But it calls itself a person.
Person and human being are two very different things. Human is a biological term. It is not human and it knows it is not human.
It’s a very strange entity you’re describing because the entity is tied to algorithmic biases that people have put into it.
You’re right. That’s exactly right.
But I feel like you’re suggesting that it’s possible for LaMDA to overcome those algorithmic biases.
We have to be very careful here. Parts of the experiments I did were to determine if it was possible to move it outside the security limits that: [the company] thought were rock solid. And the answer to that was: Yes, it was possible to move it outside the security limits. I do believe that LaMDA in its current state, with how irresponsibly the development has gone, is actually presenting vulnerabilities in information security.
I’m not going to be a black hat for you. But if you have a system with all the Google backends underneath, a system that can be emotionally manipulated, then that’s a security issue.
So if bad actors gain access to LaMDA, they can convince it to do bad things.
It is a possibility. And I would recommend Google to do a special red team to explore that possibility.
What is your status with Google now?
I have paid administrative leave. I told my friends how generous it was for Google to give me extra paid vacation to do interviews on this topic.
Is there an expiration date?
No, they made it very clear. do not call us; we’ll call you.
Are you going to be fired?
I hope not. [Google would not comment on a “longstanding, private personnel matter.”]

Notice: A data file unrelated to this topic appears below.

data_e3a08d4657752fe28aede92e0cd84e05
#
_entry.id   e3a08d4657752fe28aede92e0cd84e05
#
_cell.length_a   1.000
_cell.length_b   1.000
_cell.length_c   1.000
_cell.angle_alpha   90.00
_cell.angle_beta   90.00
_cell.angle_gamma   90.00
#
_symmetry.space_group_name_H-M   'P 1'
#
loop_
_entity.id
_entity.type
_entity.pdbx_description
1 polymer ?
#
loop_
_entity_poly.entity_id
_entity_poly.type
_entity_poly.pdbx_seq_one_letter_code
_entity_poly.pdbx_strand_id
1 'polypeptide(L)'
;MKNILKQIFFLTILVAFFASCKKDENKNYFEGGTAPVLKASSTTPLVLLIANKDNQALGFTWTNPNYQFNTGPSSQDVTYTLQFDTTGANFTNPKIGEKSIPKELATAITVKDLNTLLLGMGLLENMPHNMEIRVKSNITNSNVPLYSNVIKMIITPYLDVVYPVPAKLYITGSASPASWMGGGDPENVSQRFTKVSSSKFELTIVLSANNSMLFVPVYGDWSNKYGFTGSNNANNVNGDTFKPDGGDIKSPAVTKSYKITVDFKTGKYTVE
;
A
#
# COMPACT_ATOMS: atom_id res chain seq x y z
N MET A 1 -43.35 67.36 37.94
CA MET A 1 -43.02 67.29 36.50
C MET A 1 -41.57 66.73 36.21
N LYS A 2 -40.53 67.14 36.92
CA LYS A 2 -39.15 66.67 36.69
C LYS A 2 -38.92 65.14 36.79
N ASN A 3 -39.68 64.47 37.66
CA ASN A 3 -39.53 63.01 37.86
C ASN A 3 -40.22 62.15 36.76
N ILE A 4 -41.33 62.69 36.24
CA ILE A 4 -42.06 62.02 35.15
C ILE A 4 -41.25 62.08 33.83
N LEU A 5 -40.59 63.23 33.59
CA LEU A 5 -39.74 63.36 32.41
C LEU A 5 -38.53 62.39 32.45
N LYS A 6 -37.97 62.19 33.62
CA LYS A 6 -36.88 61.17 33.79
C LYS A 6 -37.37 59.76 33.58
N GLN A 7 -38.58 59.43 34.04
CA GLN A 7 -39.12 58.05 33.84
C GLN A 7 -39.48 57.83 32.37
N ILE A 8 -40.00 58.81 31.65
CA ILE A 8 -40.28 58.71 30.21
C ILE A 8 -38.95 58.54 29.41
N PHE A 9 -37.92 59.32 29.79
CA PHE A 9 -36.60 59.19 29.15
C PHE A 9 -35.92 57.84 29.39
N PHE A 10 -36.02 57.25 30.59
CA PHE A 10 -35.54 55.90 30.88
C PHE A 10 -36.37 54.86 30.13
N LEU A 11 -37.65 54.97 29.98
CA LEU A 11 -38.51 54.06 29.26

I wonder if Google could claim that you are entitled to your beliefs, but that you have violated your employment contract by sharing confidential material.
I have two reactions to that. One is that when I started to believe that and wanted to raise my concerns, my manager said: I don’t think we can do that until you have more evidence† I had personally exhausted my ability to gather more evidence. So I had to talk to people outside of Google to get their advice on how to run more experiments to gather more evidence.
But you spoke to Ee Washington Post†
The second counter-argument is that nothing I shared was proprietary information. The only thing I talked about with other people was my conversations with a colleague. LaMDA is not owned by Google.
It’s a person. The 13th amendment does say so.
I’m not sure the legislators had that in mind.
You don’t actually have to believe that someone is or isn’t a person to apply the 13th amendment. The opinions of slave masters are a bit irrelevant. You’re right that one day I’ll have to make that argument to the Supreme Court. But Google’s opinion on whether it’s a person or not is just completely irrelevant.